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Saga’s guide to post-Brexit travel


8 January 2021

Saga's handy guide to the regulations we need to keep in mind for travel in 2021 and beyond.

Few New Year celebrations in recent memory were as symbolic as those which took place on the eve of 2021. Not only did we say goodbye to a year that many of us would rather forget but we also ushered in a new era for the UK. From the foods we see on our supermarket shelves to the way we travel with our pets, our withdrawal from the European Union will impact life at home, and away.

Now that the UK’s coronavirus vaccination programme is underway and a post-Brexit trade deal has been approved we are hopeful we can all start travelling again later in 2021. Once travel restrictions are eased holiday booking will begin in earnest. Many of you will have ideas in mind – holidays that were put on ice, perhaps, or new adventures dreamt up in lockdown. Brexit will mean some changes to the way we travel. Driving and pet travel documentation, passport validity and travel insurance all need consideration.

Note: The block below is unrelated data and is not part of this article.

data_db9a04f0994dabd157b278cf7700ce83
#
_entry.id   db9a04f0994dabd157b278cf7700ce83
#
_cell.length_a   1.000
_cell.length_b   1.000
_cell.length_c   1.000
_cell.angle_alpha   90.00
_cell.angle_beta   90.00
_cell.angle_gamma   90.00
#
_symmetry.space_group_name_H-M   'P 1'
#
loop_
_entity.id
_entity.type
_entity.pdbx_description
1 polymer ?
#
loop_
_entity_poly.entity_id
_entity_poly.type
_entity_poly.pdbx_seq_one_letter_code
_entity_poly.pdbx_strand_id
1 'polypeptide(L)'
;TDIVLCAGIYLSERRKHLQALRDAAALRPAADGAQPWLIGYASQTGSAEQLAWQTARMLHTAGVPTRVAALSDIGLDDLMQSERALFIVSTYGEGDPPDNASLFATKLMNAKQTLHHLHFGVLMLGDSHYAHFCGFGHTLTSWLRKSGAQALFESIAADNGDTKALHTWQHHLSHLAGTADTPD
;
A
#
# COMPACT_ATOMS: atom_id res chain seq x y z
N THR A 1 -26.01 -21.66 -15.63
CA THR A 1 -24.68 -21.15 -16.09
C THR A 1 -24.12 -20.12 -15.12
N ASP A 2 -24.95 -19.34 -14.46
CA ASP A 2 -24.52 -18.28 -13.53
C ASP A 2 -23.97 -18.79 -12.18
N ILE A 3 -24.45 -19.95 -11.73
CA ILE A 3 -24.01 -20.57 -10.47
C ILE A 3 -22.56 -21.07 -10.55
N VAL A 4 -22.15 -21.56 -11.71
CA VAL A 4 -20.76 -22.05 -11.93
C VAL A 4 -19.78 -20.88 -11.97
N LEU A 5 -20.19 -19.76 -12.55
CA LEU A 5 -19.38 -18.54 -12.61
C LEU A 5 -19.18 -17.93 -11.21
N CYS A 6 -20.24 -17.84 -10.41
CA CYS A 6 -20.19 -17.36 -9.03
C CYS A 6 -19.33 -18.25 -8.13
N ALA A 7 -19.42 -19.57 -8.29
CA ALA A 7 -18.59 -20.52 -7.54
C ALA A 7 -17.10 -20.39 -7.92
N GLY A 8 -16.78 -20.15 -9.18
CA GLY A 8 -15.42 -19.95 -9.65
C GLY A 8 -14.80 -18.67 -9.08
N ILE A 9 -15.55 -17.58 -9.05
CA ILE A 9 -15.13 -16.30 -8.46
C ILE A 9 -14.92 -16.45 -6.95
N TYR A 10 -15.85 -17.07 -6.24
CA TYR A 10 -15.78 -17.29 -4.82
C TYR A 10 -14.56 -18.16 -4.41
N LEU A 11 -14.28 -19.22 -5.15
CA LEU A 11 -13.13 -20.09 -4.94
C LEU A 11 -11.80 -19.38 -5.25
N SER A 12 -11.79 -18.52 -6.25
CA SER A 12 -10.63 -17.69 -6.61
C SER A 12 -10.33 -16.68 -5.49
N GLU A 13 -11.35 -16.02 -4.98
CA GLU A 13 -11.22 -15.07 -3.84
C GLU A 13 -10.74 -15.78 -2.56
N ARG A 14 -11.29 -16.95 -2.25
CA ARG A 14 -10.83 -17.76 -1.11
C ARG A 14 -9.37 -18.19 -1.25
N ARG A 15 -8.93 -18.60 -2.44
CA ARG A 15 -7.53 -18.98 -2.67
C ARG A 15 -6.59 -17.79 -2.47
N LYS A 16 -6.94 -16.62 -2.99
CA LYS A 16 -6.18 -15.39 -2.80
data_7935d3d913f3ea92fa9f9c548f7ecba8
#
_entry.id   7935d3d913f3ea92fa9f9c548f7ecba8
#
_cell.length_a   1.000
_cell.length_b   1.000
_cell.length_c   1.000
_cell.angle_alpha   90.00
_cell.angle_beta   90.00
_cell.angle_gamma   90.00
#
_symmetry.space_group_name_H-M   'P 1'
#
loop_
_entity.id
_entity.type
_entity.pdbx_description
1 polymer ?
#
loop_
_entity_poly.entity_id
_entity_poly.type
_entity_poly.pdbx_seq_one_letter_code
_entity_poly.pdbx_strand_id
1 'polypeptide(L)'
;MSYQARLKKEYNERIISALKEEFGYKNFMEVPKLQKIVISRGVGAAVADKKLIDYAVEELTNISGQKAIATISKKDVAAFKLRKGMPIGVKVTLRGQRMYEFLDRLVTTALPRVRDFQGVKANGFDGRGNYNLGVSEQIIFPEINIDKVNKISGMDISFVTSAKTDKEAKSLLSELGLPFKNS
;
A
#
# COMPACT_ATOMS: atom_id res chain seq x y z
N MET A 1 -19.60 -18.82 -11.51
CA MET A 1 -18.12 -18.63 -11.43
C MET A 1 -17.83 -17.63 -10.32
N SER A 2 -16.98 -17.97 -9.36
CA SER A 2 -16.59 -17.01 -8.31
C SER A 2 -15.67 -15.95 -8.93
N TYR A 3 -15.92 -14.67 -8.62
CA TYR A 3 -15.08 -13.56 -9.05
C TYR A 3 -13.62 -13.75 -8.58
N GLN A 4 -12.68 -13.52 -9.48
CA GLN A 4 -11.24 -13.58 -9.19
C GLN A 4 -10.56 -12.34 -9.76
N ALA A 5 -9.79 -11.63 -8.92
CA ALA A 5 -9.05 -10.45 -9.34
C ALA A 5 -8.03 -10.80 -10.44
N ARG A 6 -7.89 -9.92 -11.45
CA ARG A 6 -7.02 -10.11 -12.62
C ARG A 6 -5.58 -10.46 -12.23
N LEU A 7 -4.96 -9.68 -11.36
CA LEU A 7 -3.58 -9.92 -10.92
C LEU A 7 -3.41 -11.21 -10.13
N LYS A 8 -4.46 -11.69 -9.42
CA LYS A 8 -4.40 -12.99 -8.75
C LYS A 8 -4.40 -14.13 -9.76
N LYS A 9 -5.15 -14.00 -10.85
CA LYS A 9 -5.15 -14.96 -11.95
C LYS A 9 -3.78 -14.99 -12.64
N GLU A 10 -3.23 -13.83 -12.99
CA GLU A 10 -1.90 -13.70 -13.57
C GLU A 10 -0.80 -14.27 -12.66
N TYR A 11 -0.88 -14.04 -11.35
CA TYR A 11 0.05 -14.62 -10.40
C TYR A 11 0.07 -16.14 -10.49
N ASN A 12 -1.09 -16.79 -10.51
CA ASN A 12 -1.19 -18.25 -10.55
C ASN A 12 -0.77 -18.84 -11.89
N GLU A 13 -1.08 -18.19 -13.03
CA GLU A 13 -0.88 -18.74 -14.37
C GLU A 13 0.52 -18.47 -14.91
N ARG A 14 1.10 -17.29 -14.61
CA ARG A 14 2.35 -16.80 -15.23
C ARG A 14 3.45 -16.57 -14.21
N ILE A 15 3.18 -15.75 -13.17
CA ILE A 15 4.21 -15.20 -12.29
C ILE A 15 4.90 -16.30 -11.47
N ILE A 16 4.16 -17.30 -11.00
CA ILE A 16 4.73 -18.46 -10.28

We’ve outlined the key changes here to help you get a head start. Remember the Scout and Girl Guide motto ‘Be Prepared’ so that when the time comes all you need to do is water the plants and pack your bags. Don’t forget to read Going Places for all the latest Saga Holidays tours and destination news.

Is it just the EU member states that I need to consider when travelling?

Rules will extend beyond the 27 EU member states to the European Economic Area (EEA), which also includes Iceland, Liechtenstein and Norway. New passport rules will also extend to countries that are not part of the EU or Schengen area, such as Vatican City and Andorra, but are governed by free-movement agreements.

Here is the full list: Andorra, Austria, Belgium, Bulgaria, Croatia, Cyprus, the Czech Republic, Denmark, Estonia, Finland, France, Germany, Greece, Hungary, Iceland, Italy, Latvia, Liechtenstein, Lithuania, Luxembourg, Malta, Monaco, the Netherlands, Norway, Poland, Portugal, Romania, San Marino, Slovakia, Slovenia, Spain, Sweden, Switzerland and Vatican City.

Check for the latest information.

Will I need travel insurance?